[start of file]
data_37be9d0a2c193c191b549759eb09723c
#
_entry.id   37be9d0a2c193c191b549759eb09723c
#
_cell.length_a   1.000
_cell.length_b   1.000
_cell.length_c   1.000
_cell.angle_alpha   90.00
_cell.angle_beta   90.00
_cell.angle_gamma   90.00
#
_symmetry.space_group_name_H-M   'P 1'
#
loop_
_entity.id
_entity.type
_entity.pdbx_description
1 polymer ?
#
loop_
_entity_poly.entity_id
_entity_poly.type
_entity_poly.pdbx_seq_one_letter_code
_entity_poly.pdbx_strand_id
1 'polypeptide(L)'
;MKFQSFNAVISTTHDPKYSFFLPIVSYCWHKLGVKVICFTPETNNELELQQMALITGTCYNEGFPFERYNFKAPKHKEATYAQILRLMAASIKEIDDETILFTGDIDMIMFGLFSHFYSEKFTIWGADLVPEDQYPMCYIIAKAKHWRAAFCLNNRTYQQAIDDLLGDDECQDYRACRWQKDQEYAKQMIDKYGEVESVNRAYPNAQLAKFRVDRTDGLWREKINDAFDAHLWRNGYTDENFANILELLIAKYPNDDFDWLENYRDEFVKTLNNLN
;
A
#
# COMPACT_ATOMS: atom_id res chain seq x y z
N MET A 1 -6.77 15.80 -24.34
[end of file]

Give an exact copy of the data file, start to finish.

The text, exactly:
data_37be9d0a2c193c191b549759eb09723c
#
_entry.id   37be9d0a2c193c191b549759eb09723c
#
_cell.length_a   1.000
_cell.length_b   1.000
_cell.length_c   1.000
_cell.angle_alpha   90.00
_cell.angle_beta   90.00
_cell.angle_gamma   90.00
#
_symmetry.space_group_name_H-M   'P 1'
#
loop_
_entity.id
_entity.type
_entity.pdbx_description
1 polymer ?
#
loop_
_entity_poly.entity_id
_entity_poly.type
_entity_poly.pdbx_seq_one_letter_code
_entity_poly.pdbx_strand_id
1 'polypeptide(L)'
;MKFQSFNAVISTTHDPKYSFFLPIVSYCWHKLGVKVICFTPETNNELELQQMALITGTCYNEGFPFERYNFKAPKHKEATYAQILRLMAASIKEIDDETILFTGDIDMIMFGLFSHFYSEKFTIWGADLVPEDQYPMCYIIAKAKHWRAAFCLNNRTYQQAIDDLLGDDECQDYRACRWQKDQEYAKQMIDKYGEVESVNRAYPNAQLAKFRVDRTDGLWREKINDAFDAHLWRNGYTDENFANILELLIAKYPNDDFDWLENYRDEFVKTLNNLN
;
A
#
# COMPACT_ATOMS: atom_id res chain seq x y z
N MET A 1 -6.77 15.80 -24.34